G.K. Chesterton allegedly said “When a man stops believing in God he doesn’t then believe in nothing, he believes anything”. That certainly comes to mind in the environmental lobby, a movement that some on the right dismiss as religion for atheists. At the same time, there is plenty of misguided belief masquerading as common sense on the right, a prime example bursting into the UK shale debate this week.
The French ban on shale gas, (gaz de schiste) has been a constant motif of shale fractivists, not only in Europe, and thus in Francophone Quebec and New Brunswick but even in the organic farmers’ markets of New York State and Colorado, more open to French opinion than perhaps Oklahomans are.
I’ve discussed the complicated reasons behind the ban many times in the past including here, here, and here, but the simple answer is that France’s ban came about from a bad alignment of politics and propaganda. France’s example shows more than anything what happens when the good people of the oil and gas industry say nothing.
I was present at the French Senate when the ban was passed in 2011 in a desperate last minute attempt to keep a foot in the door as a French Senator told me back then, but we can’t forget the role of then President Nicolas Sarkozy, which led to the rare event of almost all political parties backing the ban, including the Sarkozy’s own UMP.
Natural gas is way more than shale. Shale was once described as “unconventional” but the distinction is eroding as HF and horizontal drilling become the new normal in North America and major new natural gas developments based on HF emerge in Argentina, China and Australia.On the other hand, large new supply is coming on line via LNG projects attached to big ticket off shore projects.These projects are considered “conventional”, a strange distinction given that they involve massive technology and financial investments that dwarf those in “unconventional” and have far longer lead times. Most of the projects coming on line in the next two years are a product of the pre-shale era of peak oil and gas, US LNG import demand and an insatiable, instead of moderating, Asian demand. Get out your atlases, as we take a tour of the world gas scene. Alternately, throw them and conventional energy text books away. The only thing you need to know is natural gas is almost everywhere.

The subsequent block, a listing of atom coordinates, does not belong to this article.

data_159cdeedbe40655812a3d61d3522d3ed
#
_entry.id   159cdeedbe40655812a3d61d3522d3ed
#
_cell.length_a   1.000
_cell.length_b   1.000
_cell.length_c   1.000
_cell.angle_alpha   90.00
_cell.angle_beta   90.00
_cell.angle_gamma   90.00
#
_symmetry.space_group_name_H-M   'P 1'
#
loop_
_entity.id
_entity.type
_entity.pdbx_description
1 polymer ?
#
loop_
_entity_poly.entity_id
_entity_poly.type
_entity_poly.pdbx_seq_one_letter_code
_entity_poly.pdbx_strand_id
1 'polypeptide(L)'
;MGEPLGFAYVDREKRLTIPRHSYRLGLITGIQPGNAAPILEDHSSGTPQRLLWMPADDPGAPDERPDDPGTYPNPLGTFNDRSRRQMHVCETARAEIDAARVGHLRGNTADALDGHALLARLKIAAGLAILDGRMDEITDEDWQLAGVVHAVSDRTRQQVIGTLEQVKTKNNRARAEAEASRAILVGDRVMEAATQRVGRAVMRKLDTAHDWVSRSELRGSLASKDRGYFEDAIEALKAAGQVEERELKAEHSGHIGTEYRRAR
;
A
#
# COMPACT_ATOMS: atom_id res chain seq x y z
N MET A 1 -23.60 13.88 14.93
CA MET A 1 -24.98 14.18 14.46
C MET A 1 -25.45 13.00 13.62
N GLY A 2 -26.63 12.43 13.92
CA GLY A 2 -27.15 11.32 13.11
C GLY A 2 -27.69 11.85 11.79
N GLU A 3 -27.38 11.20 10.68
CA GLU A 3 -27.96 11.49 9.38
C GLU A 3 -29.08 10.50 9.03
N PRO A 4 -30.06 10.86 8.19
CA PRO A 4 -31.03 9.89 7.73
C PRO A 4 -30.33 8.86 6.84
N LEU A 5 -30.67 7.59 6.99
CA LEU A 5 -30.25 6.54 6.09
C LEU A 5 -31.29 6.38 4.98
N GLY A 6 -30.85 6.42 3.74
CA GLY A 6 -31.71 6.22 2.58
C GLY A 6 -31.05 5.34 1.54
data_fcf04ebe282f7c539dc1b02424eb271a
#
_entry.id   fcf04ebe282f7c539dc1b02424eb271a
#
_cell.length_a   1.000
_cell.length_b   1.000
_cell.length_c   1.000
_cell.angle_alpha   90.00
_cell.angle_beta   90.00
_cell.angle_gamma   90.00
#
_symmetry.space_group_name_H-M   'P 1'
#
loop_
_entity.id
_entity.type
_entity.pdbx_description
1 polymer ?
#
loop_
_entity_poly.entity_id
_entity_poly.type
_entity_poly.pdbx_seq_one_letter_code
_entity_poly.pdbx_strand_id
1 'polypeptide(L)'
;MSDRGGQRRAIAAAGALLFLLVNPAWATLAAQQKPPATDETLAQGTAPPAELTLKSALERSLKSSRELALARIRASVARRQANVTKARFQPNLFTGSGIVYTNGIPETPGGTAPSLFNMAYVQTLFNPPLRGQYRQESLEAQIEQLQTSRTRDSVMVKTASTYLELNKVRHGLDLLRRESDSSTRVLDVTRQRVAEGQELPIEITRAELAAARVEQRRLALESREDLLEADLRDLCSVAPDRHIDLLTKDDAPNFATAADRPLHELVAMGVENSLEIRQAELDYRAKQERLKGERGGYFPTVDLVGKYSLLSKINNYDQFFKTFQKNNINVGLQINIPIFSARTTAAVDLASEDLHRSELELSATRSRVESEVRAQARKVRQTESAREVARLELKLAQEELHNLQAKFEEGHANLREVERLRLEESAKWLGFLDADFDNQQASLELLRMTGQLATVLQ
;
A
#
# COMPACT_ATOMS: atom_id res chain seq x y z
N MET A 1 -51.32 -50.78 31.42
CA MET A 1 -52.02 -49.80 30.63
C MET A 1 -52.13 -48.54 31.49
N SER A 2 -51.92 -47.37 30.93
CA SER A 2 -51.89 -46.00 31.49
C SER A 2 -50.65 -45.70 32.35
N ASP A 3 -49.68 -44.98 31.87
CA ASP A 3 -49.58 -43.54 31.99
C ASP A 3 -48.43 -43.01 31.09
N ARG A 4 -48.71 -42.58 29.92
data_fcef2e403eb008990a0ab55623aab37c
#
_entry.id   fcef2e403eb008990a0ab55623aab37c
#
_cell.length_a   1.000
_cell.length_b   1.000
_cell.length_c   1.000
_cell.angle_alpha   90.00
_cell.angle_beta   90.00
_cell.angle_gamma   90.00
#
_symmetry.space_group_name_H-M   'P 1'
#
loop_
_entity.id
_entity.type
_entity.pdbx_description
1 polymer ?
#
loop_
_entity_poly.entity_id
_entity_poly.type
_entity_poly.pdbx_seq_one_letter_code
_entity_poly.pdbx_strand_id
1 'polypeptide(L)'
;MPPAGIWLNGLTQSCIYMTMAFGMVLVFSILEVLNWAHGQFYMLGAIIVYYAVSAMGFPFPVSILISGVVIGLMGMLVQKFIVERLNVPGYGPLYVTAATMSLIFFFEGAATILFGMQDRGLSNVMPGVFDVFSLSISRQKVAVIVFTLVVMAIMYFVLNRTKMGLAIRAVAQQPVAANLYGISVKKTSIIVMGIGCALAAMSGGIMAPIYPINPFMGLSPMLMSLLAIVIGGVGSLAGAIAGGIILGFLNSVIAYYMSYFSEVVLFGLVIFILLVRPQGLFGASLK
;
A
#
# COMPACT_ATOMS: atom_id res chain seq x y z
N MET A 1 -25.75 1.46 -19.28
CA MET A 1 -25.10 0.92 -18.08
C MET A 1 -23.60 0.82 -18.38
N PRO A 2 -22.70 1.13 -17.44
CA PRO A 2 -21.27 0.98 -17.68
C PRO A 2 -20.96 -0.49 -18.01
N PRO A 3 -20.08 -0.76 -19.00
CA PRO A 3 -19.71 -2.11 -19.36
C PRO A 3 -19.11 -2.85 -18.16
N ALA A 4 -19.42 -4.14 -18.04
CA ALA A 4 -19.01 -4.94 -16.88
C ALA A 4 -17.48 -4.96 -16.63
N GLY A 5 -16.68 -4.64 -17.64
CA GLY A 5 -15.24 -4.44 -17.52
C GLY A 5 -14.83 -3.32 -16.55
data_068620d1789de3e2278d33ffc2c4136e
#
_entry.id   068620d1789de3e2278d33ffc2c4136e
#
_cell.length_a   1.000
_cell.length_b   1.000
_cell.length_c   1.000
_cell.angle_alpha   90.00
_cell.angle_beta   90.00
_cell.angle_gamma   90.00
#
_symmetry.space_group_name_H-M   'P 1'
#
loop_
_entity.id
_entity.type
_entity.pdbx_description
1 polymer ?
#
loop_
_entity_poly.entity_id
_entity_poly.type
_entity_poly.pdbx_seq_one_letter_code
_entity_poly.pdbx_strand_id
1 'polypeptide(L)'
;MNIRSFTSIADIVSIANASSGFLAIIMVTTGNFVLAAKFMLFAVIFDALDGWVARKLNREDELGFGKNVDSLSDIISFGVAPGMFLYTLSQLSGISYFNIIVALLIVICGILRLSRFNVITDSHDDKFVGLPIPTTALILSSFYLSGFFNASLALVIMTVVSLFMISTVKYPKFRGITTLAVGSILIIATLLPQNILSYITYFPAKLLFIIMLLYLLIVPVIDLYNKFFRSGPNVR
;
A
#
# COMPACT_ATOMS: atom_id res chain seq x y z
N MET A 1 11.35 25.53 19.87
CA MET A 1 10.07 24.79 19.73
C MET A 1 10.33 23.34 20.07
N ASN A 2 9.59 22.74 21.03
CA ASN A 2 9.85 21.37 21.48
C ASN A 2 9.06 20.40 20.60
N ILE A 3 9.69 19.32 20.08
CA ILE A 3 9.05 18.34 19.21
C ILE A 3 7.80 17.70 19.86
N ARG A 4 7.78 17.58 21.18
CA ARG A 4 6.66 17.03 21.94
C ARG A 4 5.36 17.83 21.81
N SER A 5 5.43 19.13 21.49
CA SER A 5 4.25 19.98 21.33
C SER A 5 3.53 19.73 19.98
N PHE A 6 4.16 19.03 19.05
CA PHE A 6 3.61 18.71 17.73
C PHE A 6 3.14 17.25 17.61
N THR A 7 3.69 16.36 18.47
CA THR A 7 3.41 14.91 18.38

In the second part of “Good News You Won’t Hear Anywhere Else” there is one study of the four that became, a pleasant surprise, widely publicised in the UK Press, appearing in the BBC, Guardian, Telegraph and others, although not it seems in places like the Blackpool Gazette who generally ignore non-local opinion from any side.
The report from Ohio State was notable not in what it found, but how it was reported. Here’s the Telegraph: